Your designated Community Engagement Coordinator and their contact information is listed below:

North Sector (Council Districts 4, 5, 6)
Laurie Ames, Laurie.Ames@seattle.gov or 206.684.0320

Central Sector (Council Districts 3,7)
Karen Ko, Karen.Ko@seattle.gov or 206.233.3732

South Sector (Council Districts 1,2)
Yun Pitre, Yun.Pitre@seattle.gov or 206.386.1924

Citywide
Capacity Building Support
Thomas Whittemore, Thomas.Whittemore@seattle.gov or 206.684.4096

This is a long time coming, but we are excited about these improvements. This will allow us to be more responsive and better serve the needs of the neighborhoods and communities throughout Seattle.

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Mayor Murray Signs 2017-2018 Budget: Exciting Changes for Department of Neighborhoods

Message from Kathy Nyland, Director of Seattle Department of Neighborhoods:

Yesterday Mayor Murray signed the 2017-18 City Budget that was adopted November 21, 2016 by Seattle City Council. The budget includes several additions and changes to the work of Seattle Department of Neighborhoods (DON), and I’m pleased to share them with you.

The department’s work has become much more important in the last year; and we see this work continuing and expanding as more issues come our way. We know everyone has a voice, and it is our job to hear them. The Mayor reminded us about the need for DON and the City Council has confirmed it.

When Mayor Murray issued the Executive Order in July mandating the City to approach outreach and engagement in a more equitable manner, it set the stage for this department to lead the City’s outreach and engagement practices. And through the Mayor’s Proposed Budget, he introduced legislation that outlined a new citywide framework for community engagement and redefined the role of DON in this work. This new legislation, Resolution 31718 and Council Bill 118834, does the following:

  • Advances a citywide approach to outreach and engagement that prioritizes equity and recognizes barriers to participation.
  • Demonstrates the City’s commitment to implementing equitable and inclusive community involvement strategies across all City Departments.
  • Directs City departments to develop well designed, responsive, and culturally relevant public involvement plans.
  • Creates a Community Involvement Commission to advise on City plans, policies, strategies, and community grant funding processes and make recommendations that advance equitable public engagement and civic participation.
  • Redefines the purpose of DON and the functions of the Director.


It is now up to DON to lead this work.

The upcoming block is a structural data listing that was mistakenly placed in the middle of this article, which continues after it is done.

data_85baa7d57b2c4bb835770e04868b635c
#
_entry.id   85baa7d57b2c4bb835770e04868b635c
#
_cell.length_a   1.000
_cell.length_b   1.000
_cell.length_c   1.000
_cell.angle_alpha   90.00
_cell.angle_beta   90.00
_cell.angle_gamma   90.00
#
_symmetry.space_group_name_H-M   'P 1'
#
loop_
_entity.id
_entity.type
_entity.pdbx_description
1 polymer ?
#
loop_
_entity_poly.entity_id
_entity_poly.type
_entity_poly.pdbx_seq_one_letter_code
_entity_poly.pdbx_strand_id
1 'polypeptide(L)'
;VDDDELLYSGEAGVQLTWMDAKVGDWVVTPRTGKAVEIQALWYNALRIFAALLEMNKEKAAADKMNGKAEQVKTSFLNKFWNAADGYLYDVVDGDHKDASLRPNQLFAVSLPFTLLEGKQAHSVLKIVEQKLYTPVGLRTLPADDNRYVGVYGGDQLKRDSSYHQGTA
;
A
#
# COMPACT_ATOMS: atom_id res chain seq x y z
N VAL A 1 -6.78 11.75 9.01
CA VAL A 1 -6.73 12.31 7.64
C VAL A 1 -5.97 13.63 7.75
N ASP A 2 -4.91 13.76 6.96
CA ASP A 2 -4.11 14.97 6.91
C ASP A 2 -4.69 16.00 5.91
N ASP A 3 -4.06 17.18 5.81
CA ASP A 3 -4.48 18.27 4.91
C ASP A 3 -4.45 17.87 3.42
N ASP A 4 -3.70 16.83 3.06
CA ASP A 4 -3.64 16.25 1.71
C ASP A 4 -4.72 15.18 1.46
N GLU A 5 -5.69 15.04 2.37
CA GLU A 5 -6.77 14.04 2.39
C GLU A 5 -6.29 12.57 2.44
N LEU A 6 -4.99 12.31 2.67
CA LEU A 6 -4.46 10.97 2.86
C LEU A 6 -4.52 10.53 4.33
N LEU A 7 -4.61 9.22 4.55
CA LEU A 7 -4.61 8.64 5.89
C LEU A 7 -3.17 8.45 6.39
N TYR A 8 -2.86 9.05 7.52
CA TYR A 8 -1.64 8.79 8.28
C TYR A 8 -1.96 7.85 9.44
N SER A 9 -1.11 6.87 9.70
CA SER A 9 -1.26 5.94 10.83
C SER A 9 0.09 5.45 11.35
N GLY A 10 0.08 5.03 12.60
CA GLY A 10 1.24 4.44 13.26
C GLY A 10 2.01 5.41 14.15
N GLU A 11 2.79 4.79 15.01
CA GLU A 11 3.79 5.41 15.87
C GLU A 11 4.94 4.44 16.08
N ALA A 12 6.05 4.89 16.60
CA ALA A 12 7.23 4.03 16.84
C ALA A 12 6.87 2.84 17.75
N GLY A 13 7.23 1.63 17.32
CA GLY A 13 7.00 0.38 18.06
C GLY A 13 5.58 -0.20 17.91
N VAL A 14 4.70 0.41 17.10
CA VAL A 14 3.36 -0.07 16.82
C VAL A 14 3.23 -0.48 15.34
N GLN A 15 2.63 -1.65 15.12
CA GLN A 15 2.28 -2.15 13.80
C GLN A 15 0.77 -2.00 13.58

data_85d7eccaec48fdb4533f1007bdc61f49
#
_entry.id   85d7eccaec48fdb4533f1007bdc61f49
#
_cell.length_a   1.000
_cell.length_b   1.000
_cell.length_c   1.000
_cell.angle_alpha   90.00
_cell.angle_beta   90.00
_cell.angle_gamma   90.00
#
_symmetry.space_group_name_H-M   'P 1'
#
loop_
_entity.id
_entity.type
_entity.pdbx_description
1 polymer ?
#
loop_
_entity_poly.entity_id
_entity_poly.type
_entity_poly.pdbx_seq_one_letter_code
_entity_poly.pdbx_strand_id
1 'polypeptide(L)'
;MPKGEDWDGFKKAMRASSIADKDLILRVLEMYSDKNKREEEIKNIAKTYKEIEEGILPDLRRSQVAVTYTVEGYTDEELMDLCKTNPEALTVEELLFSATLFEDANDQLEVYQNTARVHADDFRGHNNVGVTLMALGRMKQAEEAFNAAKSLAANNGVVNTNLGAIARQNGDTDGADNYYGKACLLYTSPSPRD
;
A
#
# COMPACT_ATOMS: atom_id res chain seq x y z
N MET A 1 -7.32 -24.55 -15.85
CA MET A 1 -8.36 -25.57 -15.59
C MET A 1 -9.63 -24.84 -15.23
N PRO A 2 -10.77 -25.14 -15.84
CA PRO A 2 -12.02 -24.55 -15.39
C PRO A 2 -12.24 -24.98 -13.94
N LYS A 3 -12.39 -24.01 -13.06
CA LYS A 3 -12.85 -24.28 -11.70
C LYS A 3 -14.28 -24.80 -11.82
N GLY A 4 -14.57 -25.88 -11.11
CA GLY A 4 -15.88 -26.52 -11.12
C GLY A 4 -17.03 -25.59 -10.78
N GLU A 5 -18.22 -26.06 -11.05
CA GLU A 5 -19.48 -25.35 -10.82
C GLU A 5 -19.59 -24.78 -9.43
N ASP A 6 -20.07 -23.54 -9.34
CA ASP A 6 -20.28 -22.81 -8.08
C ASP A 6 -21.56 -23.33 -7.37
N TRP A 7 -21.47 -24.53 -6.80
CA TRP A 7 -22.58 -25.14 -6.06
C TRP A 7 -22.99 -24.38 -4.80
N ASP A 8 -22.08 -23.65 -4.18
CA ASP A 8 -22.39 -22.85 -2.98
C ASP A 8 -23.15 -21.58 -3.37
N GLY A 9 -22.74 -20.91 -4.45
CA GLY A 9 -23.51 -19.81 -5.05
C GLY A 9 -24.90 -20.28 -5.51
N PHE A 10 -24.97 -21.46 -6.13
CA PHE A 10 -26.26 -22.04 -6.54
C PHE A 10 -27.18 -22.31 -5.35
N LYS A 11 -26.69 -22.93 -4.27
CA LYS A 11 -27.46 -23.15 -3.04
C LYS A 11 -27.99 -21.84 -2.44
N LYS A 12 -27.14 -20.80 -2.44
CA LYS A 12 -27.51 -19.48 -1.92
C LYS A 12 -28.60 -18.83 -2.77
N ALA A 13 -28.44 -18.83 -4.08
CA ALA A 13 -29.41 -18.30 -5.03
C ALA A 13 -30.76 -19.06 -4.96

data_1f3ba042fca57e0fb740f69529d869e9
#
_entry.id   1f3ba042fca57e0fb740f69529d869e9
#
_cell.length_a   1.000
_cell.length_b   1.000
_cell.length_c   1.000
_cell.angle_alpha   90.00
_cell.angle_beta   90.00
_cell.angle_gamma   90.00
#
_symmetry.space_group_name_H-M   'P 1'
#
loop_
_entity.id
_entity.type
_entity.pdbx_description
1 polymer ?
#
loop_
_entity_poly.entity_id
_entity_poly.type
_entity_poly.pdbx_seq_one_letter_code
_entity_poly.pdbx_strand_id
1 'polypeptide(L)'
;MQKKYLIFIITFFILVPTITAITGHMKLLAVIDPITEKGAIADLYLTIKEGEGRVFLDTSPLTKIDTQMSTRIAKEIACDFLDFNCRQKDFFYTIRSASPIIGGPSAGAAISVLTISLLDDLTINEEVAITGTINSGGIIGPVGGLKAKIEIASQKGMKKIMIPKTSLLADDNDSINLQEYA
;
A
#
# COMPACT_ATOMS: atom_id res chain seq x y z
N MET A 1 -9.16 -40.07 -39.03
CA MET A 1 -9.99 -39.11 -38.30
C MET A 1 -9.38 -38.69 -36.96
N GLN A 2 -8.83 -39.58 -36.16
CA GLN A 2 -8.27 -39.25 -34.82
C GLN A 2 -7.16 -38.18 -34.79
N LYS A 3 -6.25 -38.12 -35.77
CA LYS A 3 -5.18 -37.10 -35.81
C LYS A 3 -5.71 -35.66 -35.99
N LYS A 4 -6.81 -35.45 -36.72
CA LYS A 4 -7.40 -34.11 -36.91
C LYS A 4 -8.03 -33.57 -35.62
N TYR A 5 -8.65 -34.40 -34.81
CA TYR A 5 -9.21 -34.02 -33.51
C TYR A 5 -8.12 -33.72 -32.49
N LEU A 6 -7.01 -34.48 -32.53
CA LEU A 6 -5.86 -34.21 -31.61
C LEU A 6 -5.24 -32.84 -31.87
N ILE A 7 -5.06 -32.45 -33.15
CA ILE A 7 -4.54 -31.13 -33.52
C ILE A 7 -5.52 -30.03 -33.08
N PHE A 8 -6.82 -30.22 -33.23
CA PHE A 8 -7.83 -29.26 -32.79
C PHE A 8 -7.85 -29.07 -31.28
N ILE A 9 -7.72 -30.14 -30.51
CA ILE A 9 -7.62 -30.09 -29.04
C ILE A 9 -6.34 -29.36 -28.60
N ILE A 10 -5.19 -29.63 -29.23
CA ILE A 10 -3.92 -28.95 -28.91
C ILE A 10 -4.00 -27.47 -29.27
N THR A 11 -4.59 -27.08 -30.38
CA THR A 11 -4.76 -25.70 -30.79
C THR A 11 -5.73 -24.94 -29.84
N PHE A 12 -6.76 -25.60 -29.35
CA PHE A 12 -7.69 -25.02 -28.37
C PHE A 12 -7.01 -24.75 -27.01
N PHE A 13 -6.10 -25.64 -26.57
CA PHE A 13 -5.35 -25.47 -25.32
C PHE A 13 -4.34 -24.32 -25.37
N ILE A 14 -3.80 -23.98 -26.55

Going forward, you can depend on us to:

  • Focus on more access and more opportunity. We will broaden our reach and work with many groups knowing that no one speaks for all.
  • Implement a broad range of new initiatives and tools to encourage greater and more diverse participation. Read our workplan to learn more.
  • Work with city departments to ensure their outreach and engagement work is equitable and transparent through consultation and collaboration.

 

How are we going to do this? Here are DON’s budget highlights that will support this work:

POSITIONS

  • Two staff members to continue their work in outreach and engagement oversight and city-wide coordination.
  • Two positions to focus on improving the City’s outreach and engagement to neighborhoods during impactful construction projects.
  • Two positions to provide additional capacity to the POEL (Public Outreach and Engagement Liaison) program with a focus on low-income transit options.
  • One position to broaden the participatory budgeting approach to new audiences.
  • One position to analyze the outcomes of DON’s programs and identify strategies and opportunities for improvements.
  • One part-time position dedicated to Historic Preservation process improvements.
  • One position dedicated to administer grants and contracts.
  • One Accounting Technician position to serve the Department of Education and Early Learning.


FUNDING

  • Funds to develop resources and tools to support all community organizations. These would include workshops, online trainings, and a one-stop shop for resources.
  • Funds to develop a fellowship program to support community-based organizations that provide leadership development opportunities and capacity-building.
  • Funds to develop and implement community satisfaction surveys to gain residents’ opinions on city services and priorities for improvement.